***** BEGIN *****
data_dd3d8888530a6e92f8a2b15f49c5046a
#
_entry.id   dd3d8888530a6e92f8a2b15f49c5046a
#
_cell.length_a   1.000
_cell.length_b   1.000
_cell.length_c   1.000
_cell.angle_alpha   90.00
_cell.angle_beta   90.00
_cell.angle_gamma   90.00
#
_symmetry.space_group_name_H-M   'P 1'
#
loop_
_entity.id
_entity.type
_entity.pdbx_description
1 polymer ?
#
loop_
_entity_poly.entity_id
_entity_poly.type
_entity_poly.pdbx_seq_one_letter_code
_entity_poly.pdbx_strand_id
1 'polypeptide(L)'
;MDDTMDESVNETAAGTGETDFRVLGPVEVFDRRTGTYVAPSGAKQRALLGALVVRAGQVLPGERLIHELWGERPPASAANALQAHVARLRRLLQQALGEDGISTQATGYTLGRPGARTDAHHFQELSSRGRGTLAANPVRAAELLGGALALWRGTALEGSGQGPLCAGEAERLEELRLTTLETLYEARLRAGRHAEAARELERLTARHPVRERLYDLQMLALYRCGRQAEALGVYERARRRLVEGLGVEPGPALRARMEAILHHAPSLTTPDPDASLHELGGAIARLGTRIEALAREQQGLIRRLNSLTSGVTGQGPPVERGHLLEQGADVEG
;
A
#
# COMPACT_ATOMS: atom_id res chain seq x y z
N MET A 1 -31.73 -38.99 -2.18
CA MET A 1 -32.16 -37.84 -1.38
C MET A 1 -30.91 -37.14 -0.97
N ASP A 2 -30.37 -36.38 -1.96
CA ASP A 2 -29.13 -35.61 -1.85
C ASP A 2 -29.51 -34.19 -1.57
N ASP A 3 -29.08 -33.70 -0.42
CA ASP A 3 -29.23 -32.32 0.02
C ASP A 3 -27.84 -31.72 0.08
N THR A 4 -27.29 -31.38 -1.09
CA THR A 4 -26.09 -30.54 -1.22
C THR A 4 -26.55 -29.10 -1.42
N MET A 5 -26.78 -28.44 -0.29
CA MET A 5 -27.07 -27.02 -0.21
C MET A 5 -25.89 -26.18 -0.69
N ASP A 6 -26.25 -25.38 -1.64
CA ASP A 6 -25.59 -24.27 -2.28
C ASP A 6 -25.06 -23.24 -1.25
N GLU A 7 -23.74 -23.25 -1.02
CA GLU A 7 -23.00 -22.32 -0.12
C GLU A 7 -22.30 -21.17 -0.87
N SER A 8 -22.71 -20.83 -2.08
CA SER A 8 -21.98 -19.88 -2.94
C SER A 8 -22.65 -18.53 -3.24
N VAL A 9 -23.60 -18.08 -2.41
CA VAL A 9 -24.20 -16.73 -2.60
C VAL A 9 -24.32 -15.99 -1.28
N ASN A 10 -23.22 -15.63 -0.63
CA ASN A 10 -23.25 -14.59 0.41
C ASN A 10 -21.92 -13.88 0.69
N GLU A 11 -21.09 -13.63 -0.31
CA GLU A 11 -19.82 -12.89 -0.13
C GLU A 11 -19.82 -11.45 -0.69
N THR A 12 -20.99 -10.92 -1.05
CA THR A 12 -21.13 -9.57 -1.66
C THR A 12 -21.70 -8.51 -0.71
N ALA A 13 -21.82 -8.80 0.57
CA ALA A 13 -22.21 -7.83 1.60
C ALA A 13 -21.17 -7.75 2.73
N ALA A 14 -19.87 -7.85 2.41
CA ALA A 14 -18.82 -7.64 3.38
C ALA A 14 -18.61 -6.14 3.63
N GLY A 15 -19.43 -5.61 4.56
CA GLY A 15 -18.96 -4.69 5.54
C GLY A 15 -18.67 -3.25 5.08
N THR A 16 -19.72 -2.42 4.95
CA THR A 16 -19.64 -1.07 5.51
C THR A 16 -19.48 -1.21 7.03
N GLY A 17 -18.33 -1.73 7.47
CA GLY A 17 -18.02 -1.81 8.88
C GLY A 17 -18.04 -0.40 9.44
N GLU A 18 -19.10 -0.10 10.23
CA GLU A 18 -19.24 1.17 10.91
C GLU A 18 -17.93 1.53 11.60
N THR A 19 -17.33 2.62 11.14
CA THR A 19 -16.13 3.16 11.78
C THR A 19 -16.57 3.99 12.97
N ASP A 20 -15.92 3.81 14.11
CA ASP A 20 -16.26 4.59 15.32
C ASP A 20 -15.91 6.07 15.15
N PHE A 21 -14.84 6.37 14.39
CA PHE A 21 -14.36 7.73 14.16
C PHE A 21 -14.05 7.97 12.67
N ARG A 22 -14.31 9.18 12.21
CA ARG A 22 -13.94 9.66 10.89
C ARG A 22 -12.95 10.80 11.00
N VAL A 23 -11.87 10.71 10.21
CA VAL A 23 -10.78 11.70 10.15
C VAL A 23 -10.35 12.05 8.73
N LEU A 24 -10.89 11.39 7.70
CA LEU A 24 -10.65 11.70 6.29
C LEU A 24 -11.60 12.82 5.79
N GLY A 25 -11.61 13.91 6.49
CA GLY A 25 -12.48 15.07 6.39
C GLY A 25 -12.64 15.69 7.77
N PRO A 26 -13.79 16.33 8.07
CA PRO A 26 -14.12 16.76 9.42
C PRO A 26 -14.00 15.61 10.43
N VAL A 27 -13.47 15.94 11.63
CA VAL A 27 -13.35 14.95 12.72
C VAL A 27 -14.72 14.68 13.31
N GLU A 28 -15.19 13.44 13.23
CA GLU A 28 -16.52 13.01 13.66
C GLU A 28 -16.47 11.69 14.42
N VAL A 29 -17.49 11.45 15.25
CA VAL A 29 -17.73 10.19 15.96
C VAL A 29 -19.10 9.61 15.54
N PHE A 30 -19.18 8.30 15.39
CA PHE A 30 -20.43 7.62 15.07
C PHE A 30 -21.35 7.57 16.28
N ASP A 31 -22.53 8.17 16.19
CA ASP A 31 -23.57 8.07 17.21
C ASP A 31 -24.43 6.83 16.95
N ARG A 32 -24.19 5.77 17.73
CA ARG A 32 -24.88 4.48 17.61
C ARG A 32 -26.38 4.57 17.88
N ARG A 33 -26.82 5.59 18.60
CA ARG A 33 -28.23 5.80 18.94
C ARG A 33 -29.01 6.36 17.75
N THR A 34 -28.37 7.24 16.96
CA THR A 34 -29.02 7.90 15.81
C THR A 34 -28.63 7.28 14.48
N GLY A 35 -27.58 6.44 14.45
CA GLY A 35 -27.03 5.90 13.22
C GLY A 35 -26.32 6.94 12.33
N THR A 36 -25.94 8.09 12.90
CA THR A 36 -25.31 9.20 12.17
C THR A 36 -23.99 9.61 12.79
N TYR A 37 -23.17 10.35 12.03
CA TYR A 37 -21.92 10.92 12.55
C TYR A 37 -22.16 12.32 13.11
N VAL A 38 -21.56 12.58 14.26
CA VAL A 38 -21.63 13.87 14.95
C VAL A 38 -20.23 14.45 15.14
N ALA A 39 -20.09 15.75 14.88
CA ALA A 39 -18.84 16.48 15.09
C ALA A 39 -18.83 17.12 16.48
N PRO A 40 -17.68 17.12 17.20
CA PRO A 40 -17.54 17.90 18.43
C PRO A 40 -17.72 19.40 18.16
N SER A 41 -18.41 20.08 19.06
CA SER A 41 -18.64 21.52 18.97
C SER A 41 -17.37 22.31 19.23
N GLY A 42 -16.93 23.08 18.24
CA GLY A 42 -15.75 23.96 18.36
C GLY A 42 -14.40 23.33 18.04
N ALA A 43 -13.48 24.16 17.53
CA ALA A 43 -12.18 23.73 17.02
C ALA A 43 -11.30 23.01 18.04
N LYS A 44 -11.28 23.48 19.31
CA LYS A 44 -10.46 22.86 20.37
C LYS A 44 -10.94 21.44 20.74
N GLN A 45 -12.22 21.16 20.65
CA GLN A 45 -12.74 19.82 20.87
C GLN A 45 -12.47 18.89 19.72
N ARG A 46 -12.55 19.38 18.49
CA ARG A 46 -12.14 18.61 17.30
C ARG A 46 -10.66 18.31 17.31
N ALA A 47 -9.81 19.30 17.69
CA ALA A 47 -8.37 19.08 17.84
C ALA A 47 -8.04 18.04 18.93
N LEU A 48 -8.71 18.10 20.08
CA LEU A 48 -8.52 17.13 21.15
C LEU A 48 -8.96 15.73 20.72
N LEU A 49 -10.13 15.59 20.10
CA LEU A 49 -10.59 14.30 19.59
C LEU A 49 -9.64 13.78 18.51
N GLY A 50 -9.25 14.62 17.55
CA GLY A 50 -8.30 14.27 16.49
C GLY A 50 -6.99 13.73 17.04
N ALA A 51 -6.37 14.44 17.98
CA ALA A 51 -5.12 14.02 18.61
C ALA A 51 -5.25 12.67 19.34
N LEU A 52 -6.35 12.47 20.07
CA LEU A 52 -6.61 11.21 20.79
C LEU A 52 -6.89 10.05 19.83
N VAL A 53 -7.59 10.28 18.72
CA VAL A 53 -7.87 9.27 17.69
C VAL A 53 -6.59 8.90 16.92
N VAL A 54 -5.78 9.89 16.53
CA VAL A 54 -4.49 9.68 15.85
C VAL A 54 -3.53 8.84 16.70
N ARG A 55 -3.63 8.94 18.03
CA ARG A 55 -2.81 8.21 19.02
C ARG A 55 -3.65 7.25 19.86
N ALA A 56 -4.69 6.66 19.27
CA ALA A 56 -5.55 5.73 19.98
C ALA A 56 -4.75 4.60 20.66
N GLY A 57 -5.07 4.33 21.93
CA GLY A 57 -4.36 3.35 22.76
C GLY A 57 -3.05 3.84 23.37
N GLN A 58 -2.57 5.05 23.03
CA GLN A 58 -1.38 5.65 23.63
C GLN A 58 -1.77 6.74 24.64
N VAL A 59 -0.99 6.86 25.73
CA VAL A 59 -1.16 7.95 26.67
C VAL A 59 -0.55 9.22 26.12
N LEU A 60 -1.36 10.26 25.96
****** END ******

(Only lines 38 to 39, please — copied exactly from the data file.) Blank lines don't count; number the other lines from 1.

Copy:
CA ASP A 3 -29.23 -32.32 0.02
C ASP A 3 -27.84 -31.72 0.08